Test your personal best on the Klickitat Trail
The Klickitat State Park Trail offers scenic beauty and a great workout for hikers, mountain bikers and equestrians.
Sept. 4, 2019
Whether you’re just getting into long-distance trails, or you’re a seasoned thru-traveler, Klickitat State Park Trail has a challenge for you.
Klickitat State Park Trail is a little-known gem winding through the hills above the Columbia River. It traverses a rugged landscape through Swale Canyon to the Klickitat River, which empties into the Columbia. If you’re new to mountain biking, you might topple over gawking at the scenery.
The trail runs 31.5 miles, from Uecker Road to Lyle. Only 27 are hospitable:
- 14 miles - Warwick to Wahkiacus through Swale Canyon
- 13 miles - Klickitat to Lyle
Three miles between Wahkiacus and Klickitat are impassable due to a bridge washout.
The trail is doable in a day by mountain bike, or two days on horseback or foot. Three State Parks staffers recently rode the trail north to south and shared their trip-planning information.
Warwick to Harms Road, 1.5 miles
Leave a car at Wahkiacus (Wa-kai-eh-kus) and take a second car north to Warwick.
The first 1.5-mile stretch, Warwick to Harms Road, is a teeth-rattling ride atop ballast rock surface. Hikers will want ankle support and balance here. Horses should be shoed.
Rangers report owl, great blue heron, migratory waterfowl and coyote sightings on this short section.
The 12.5 miles through Swale Canyon are beautiful — with challenging ballast gravel.
Swale Canyon, 12.5 miles
Take a break at Harms Road, which has a port-a-potty. The terrain gets easier as you drop into Swale Canyon. A full-suspension, fat-tire mountain bike will swim through the ballast and glide over wooden planks laid on old railroad trestles.
Show up in late April or May for the big desert parsley bloom. Other wildflowers will wow you through May, and fall foliage shimmers into October.
Relax on a rock by the creek, staying alert for ticks. You’ll see thickets of alder, Oregon white oak and Ponderosa pine. Pine-scented breezes will keep you cool.
Riding the 12.5 miles through Swale Canyon takes a commitment. There is no way out but through. In addition to ballast, the trail includes a couple washouts.
The trail in two days
Views between the Pitt trailhead and Fisher Hill Bridge include a basalt canyon from which Native people fish using traditional wooden platforms.
Klickitat trailhead to Fisher Hill Bridge via Pitt, 11.5 miles
Continuing north to south, Day 2 begins in Klickitat with a second car at the Lyle trailhead.
The trail dips and follows the river for 3 miles to Pitt and a port-a-potty. Continue past blossoming mock orange, choke cherry, Douglas-fir and pine.
The 8.5 miles between Pitt and Fisher Hill are billed as the prettiest of the trail, and this leg will not disappoint. Sand or packed gravel makes the terrain easier than Swale, despite a few tough parts. Take breaks on outcroppings and small sandy beaches.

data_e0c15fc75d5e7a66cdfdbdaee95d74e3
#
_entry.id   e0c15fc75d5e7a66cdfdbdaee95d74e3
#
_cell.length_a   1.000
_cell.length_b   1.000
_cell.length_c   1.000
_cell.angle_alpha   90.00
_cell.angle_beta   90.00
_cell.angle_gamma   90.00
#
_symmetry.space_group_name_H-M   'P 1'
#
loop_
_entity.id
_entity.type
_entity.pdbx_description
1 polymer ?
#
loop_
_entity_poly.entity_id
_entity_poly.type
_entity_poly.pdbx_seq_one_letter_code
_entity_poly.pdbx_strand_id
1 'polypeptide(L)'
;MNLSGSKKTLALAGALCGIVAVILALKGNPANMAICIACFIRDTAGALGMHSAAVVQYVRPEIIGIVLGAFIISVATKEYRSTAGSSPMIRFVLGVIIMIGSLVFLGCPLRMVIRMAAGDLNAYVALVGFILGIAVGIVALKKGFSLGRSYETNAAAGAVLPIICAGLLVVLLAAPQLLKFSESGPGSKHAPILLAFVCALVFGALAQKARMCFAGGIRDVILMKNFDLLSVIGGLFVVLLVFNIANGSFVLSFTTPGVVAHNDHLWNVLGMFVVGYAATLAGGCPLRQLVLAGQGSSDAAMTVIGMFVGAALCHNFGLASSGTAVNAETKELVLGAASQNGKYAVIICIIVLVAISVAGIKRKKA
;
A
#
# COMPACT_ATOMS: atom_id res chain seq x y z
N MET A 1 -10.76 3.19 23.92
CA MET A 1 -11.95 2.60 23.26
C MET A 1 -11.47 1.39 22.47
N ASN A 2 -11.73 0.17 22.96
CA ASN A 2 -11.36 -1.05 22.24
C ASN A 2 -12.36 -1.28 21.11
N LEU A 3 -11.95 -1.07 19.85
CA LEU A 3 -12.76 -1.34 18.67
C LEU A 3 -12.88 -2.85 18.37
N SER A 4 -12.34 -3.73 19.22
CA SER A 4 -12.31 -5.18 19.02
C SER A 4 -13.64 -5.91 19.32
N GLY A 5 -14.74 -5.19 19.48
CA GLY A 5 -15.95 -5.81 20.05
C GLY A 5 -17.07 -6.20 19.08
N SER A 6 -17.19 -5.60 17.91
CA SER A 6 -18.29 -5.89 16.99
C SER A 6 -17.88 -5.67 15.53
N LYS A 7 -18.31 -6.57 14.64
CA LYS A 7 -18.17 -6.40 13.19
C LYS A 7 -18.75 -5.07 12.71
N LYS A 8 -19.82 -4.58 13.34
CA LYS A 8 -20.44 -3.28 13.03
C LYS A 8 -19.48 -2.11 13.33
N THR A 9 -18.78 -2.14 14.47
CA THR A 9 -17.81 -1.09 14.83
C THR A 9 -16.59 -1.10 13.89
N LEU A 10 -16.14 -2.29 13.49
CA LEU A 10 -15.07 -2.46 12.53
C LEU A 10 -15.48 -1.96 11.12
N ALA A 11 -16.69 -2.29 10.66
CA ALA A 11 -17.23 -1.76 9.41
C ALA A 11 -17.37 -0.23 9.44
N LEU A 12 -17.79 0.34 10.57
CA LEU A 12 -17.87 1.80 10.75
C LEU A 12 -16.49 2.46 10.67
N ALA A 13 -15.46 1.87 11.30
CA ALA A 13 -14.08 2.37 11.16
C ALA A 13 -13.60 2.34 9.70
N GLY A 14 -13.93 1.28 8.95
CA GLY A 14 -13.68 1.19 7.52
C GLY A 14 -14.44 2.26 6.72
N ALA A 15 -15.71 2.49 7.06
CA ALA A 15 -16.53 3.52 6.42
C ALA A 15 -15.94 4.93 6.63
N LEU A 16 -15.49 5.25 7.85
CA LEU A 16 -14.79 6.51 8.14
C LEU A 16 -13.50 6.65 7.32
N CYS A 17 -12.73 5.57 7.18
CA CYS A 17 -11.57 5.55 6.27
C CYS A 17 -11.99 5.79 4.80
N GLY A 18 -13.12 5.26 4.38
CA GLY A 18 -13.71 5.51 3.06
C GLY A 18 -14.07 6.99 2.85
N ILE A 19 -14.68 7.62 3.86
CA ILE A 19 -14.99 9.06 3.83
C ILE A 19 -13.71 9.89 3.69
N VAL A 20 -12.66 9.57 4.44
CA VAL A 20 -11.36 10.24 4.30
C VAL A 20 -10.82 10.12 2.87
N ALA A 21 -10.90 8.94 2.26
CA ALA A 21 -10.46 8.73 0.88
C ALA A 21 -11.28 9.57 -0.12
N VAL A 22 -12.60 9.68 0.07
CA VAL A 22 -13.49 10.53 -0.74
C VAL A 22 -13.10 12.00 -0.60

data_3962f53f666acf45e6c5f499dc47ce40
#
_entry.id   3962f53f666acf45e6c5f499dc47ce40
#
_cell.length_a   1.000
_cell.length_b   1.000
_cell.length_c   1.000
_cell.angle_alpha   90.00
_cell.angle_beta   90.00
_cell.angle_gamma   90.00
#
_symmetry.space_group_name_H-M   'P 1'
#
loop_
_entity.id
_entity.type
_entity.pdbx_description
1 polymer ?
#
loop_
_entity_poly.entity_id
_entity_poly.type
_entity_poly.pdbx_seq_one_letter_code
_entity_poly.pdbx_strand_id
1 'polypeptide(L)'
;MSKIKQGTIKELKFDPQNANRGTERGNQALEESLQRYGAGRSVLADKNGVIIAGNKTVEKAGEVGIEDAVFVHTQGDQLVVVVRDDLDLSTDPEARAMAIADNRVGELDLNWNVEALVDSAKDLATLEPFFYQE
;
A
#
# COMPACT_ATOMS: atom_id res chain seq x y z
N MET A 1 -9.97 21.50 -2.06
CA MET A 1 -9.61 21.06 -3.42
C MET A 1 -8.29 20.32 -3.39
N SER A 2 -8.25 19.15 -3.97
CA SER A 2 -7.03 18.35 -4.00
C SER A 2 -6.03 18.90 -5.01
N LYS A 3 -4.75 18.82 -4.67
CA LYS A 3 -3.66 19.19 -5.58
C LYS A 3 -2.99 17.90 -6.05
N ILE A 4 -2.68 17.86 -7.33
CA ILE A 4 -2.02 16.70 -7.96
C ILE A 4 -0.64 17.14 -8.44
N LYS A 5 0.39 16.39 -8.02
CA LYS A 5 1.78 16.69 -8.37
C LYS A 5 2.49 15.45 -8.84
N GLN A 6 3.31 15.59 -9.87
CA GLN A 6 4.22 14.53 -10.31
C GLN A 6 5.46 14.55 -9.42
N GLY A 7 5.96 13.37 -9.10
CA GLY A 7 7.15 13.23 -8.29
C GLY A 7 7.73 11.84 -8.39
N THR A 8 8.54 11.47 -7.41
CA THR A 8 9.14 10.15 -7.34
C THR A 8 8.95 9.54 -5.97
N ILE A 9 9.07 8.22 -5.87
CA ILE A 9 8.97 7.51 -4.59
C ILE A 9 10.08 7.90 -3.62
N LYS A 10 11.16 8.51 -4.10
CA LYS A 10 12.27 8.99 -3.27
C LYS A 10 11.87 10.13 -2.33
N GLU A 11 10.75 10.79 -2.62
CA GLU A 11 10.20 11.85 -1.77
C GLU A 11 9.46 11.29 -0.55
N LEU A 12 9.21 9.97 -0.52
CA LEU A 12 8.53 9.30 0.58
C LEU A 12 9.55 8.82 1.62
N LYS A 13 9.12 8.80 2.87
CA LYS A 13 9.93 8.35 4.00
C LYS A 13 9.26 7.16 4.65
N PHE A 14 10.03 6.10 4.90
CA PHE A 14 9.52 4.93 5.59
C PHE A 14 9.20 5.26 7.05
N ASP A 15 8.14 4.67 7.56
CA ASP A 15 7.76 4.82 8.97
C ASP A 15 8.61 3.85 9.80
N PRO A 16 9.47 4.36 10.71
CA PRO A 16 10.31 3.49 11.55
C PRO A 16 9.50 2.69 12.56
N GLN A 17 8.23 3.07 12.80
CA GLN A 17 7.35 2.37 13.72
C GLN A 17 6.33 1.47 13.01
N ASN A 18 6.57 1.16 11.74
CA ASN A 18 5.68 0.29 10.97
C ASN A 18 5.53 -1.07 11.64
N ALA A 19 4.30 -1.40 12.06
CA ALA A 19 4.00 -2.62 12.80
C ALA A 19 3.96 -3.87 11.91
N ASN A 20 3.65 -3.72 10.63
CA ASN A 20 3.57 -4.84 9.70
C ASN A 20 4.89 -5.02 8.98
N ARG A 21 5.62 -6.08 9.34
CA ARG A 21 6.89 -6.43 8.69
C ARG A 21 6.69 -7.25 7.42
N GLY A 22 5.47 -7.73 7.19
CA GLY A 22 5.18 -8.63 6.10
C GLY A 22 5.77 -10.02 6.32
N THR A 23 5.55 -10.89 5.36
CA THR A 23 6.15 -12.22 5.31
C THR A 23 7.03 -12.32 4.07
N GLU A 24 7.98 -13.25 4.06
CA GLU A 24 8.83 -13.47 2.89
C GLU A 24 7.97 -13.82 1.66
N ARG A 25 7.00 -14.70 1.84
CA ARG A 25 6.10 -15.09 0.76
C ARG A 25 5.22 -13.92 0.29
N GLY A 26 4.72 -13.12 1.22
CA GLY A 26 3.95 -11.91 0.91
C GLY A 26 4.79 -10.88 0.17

The trail eventually mellows, and the river roughens. Russet-colored hills give way to columnar basalt and a slot canyon. Look down and see wooden platforms where Native American fishers angle for salmon above churning waters.
The trail between Fisher Hill and Lyle is appropriate for hikers, cyclists and equestrians of most levels.
Fisher Hill Bridge to Lyle, 1.5 miles
Fisher Hill Bridge marks your return to civilization. Peer into the canyon from the span, then continue on compact gravel for 1.5 miles to the Lyle trailhead.
Tips for traveling the Klickitat Trail
- The north-to-south trail route descends gently and is recommended for beginners.
- Swale Canyon often closes in summer due to wildfire. Check with the park before setting out.
Mountain biking: Experts recommend tires 2.1cm and thicker. Bring pump, bike repair kit and all essentials. Hybrid bikes do fine between Lyle and Fisher Hill Bridge.
Hiking: Wear sturdy boots with good tread. Bring trekking poles, sunscreen and tick repellent.
Horseback riding: In addition to horseshoes, riders need veterinary first aid kits and knowledge. Check horses for ticks. Lyle to Fisher Hill makes an excellent ride for novices.
Cross-country skiers and snowshoers can do the trail in winter, depending on snowpack, according to Barbara Robinson, president of the Klickitat Trail Conservancy.
Bring lots of water. Rangers warn against purifying water, which is tainted by agricultural runoff.
Parts of the trail are on land sacred to the Native tribes that use it. Some of the trail runthrough private property. Cattle may cross your path. Please be polite and stay on track.
The Klickitat is close to state parks, federally managed trails and attractions such as museums and wineries, so why not plan a longer visit to the central Columbia River Gorge?